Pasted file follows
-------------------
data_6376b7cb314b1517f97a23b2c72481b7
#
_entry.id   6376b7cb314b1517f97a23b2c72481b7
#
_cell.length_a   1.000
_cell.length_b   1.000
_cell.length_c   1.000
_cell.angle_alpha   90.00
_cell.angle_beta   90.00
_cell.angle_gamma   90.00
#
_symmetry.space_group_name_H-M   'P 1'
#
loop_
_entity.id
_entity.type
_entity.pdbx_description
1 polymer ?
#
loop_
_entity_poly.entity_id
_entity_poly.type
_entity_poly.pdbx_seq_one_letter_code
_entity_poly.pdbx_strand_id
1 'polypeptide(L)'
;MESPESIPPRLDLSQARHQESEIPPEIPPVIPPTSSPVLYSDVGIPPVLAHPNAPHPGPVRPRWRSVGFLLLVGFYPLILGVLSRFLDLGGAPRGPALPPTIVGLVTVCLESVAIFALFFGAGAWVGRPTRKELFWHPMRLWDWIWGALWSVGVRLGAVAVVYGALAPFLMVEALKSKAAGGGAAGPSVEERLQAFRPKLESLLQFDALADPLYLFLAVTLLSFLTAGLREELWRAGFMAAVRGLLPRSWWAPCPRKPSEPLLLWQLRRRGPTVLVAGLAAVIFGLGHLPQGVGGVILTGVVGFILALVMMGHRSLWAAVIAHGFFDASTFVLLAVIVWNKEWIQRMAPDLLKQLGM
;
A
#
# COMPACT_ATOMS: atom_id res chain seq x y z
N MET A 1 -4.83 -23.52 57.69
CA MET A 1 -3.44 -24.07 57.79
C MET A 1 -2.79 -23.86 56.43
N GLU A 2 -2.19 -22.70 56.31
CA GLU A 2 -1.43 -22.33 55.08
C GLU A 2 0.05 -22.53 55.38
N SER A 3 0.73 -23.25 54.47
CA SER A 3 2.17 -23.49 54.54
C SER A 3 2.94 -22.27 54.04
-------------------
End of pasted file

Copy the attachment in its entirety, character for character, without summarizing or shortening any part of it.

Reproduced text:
data_6376b7cb314b1517f97a23b2c72481b7
#
_entry.id   6376b7cb314b1517f97a23b2c72481b7
#
_cell.length_a   1.000
_cell.length_b   1.000
_cell.length_c   1.000
_cell.angle_alpha   90.00
_cell.angle_beta   90.00
_cell.angle_gamma   90.00
#
_symmetry.space_group_name_H-M   'P 1'
#
loop_
_entity.id
_entity.type
_entity.pdbx_description
1 polymer ?
#
loop_
_entity_poly.entity_id
_entity_poly.type
_entity_poly.pdbx_seq_one_letter_code
_entity_poly.pdbx_strand_id
1 'polypeptide(L)'
;MESPESIPPRLDLSQARHQESEIPPEIPPVIPPTSSPVLYSDVGIPPVLAHPNAPHPGPVRPRWRSVGFLLLVGFYPLILGVLSRFLDLGGAPRGPALPPTIVGLVTVCLESVAIFALFFGAGAWVGRPTRKELFWHPMRLWDWIWGALWSVGVRLGAVAVVYGALAPFLMVEALKSKAAGGGAAGPSVEERLQAFRPKLESLLQFDALADPLYLFLAVTLLSFLTAGLREELWRAGFMAAVRGLLPRSWWAPCPRKPSEPLLLWQLRRRGPTVLVAGLAAVIFGLGHLPQGVGGVILTGVVGFILALVMMGHRSLWAAVIAHGFFDASTFVLLAVIVWNKEWIQRMAPDLLKQLGM
;
A
#
# COMPACT_ATOMS: atom_id res chain seq x y z
N MET A 1 -4.83 -23.52 57.69
CA MET A 1 -3.44 -24.07 57.79
C MET A 1 -2.79 -23.86 56.43
N GLU A 2 -2.19 -22.70 56.31
CA GLU A 2 -1.43 -22.33 55.08
C GLU A 2 0.05 -22.53 55.38
N SER A 3 0.73 -23.25 54.47
CA SER A 3 2.17 -23.49 54.54
C SER A 3 2.94 -22.27 54.04